James Naughtie calls Salmond’s comments on Nick Robinson “bizarre and weird”

James Naughtie calls Salmond’s comments on Nick Robinson “bizarre and weird”

Alex Salmond’s attack on Nick Robinson and the BBC over its coverage during the Independence Referendum was “bizarre” and “weird”, said broadcaster James Naughtie at his Book Festival event today. The Radio 4 Today presenter, said that the former First Minister should “move on” after he described Nick as an “embarrassment” and the BBC’s coverage of the referendum as a "disgrace" in an interview at the weekend.

He was reacting to comments made by the departing BBC Political Editor during an appearance at the Book Festival last week, when Nick drew parallels between Vladimir Putin’s Russia and demonstrations staged by Nationalists outside BBC Scotland’s Glasgow headquarters during the referendum campaign following a spat with the then-First Minister in a press conference.

But James criticised Alex Salmond for pursuing the falling-out. He said: “I do think that the personalisation of it, a year on, is bizarre. I think that the idea that the former First Minister, a distinguished parliamentarian both in Edinburgh and London, should still be getting at Nick for one alleged offence in the heat of an election campaign is bizarre, and it is interesting that the First Minister herself shows no interest in getting involved at all.”

When asked if he felt Nick had been right to draw the comparison, James refused to criticise him. “Nick’s words are a matter for him,” he said. “We would all choose our phrases. I don’t know what, had I’d been asked the same question, had it been me who had been on the posters, the phrase I would have searched for, might have been Putin’s Russia, might have been something even fruitier. I’m not going criticise Nick’s words. I just think it’s weird that Alex Salmond should sort of waste his time still pursuing that argument.”

The broadcaster defended the BBC’s coverage of the referendum, saying that it had been “remarkable” and that the corporation had behaved as “responsible public broadcaster.”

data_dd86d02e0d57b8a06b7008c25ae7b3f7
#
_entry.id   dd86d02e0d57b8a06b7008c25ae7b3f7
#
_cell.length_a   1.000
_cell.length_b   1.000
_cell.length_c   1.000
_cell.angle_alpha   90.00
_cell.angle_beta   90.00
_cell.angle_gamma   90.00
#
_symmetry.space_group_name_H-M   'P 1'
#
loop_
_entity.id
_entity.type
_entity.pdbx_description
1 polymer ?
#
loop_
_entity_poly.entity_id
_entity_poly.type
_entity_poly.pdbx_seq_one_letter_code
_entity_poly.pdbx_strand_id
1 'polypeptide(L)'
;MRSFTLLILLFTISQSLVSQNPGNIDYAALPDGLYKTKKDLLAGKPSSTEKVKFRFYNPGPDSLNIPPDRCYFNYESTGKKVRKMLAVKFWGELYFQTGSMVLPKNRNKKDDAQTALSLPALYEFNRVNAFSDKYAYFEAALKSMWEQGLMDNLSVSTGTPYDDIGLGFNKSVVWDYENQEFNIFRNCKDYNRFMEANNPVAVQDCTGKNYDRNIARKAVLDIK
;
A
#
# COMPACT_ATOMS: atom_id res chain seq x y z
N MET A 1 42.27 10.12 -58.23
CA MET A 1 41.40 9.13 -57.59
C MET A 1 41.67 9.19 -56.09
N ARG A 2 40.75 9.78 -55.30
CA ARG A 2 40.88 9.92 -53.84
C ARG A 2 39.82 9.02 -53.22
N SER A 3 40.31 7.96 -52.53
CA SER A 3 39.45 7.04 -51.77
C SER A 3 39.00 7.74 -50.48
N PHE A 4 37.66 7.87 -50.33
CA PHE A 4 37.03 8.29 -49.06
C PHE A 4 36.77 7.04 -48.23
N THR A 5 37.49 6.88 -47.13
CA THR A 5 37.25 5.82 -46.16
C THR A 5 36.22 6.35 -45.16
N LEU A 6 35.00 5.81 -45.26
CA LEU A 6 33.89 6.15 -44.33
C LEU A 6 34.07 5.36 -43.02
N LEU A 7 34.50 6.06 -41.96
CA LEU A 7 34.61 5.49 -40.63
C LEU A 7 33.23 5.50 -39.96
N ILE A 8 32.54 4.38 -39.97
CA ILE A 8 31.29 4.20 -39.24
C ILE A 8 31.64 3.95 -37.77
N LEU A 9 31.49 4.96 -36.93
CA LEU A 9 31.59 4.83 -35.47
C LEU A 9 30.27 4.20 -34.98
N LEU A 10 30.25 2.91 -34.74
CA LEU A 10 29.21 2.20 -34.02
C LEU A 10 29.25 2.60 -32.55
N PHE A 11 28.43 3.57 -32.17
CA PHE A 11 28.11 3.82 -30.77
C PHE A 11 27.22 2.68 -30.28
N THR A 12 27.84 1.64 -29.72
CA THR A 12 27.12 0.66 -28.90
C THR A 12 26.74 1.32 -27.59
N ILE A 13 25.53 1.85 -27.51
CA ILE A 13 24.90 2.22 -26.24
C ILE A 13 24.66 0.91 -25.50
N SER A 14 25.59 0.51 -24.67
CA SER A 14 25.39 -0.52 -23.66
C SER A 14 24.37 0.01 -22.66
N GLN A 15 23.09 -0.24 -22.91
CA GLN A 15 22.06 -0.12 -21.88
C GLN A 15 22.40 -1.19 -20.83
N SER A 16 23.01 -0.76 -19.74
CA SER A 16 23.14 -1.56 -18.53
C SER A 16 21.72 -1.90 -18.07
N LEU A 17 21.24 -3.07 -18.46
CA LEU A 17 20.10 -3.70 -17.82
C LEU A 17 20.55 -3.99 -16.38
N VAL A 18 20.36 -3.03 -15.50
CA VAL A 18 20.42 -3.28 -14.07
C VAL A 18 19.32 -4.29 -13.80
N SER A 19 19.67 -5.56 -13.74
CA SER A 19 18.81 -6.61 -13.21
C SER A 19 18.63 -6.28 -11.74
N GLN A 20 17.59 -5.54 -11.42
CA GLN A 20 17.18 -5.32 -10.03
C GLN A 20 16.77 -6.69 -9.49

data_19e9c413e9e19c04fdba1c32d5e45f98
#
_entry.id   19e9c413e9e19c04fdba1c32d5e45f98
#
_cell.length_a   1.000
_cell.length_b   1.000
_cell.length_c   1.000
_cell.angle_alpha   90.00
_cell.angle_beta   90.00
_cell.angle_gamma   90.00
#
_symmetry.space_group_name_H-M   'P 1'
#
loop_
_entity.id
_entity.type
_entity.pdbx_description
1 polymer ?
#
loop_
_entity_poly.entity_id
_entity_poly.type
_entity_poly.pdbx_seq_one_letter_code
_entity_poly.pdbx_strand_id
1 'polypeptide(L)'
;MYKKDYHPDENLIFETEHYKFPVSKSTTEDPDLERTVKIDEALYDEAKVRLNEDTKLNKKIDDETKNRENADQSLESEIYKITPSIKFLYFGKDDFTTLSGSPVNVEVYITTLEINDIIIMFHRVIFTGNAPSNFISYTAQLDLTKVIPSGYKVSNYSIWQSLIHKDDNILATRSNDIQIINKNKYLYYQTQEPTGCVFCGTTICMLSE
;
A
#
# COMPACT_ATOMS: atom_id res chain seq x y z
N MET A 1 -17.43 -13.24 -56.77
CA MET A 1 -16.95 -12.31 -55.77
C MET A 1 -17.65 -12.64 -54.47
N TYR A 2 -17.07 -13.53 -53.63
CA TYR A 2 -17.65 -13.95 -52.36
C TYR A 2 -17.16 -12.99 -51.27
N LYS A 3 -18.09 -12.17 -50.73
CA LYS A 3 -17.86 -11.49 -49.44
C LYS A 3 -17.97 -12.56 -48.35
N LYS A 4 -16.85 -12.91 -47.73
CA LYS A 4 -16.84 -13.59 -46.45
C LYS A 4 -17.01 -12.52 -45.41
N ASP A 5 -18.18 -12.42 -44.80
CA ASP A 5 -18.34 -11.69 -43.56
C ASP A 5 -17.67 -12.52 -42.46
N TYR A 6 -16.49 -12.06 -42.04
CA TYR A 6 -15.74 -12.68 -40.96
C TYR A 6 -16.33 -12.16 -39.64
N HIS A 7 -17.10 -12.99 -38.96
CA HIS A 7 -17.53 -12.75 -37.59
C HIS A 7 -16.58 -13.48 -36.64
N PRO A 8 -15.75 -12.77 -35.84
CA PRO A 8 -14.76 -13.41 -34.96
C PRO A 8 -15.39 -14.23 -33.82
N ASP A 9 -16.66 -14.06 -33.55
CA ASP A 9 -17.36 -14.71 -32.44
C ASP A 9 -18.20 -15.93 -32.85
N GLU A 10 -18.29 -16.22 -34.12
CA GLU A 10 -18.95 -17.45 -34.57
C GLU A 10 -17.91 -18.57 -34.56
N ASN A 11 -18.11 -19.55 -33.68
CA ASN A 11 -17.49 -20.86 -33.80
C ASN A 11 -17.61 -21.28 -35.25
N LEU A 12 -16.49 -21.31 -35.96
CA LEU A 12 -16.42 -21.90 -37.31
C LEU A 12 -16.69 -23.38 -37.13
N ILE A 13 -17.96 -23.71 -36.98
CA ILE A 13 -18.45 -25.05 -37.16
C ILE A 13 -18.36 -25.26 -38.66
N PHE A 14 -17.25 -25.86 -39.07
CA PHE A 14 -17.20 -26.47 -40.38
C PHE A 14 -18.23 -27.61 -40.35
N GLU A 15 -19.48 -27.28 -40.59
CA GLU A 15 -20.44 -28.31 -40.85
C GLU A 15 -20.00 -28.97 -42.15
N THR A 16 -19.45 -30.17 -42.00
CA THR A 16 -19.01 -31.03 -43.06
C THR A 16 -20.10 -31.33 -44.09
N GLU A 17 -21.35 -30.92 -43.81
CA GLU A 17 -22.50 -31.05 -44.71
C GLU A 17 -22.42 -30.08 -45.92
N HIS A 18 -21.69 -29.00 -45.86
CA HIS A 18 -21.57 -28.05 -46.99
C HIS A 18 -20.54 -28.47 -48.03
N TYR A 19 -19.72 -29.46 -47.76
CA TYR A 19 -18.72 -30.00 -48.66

He added: “Of course there’s always room to argue about x or y in any election campaign, there always is, but a year later to be banging on about one individual as a result of a spat at a press conference is, well, I think it should be an end of it.”

James also noted that, at the time of the protest outside the BBC Scotland’s headquarters, Salmond had described the event as “joyous” but that Nicola Sturgeon had “taken a complete different line”.


Addressing his packed audience, the broadcaster, who is due to step down as a Today presenter later this year, also said that Britain’s traditional two-party political system was a thing of the past and that it was yet to be seen how the current state of flux it was in would resolve itself.

Pointing to a collapse in deference towards establishment politicians, which he attributed in part to the rise of online social media but also to the MPs expenses scandal that engulfed Westminster in 2009, James said that the current popularity of the likes of the SNP, UKIP and outsider figures such as the left-wing Labour candidate Jeremy Corbyn was due to the ability to present themselves as being untainted by failure.

“They don’t appear to be part of an establishment that hasn’t delivered,” he said. “And that may not be a fair judgement… but in a period of decline and lack of political influence, the establishment that has appeared to manage that decline and not reverse it, let’s say in the last 25 years, is inevitably going to be blamed.” He added that a key part of their popularity was that non-establishment parties and figures were “believed” by the public to be offering something, even if the reality of their performance or policies did not bear this out.

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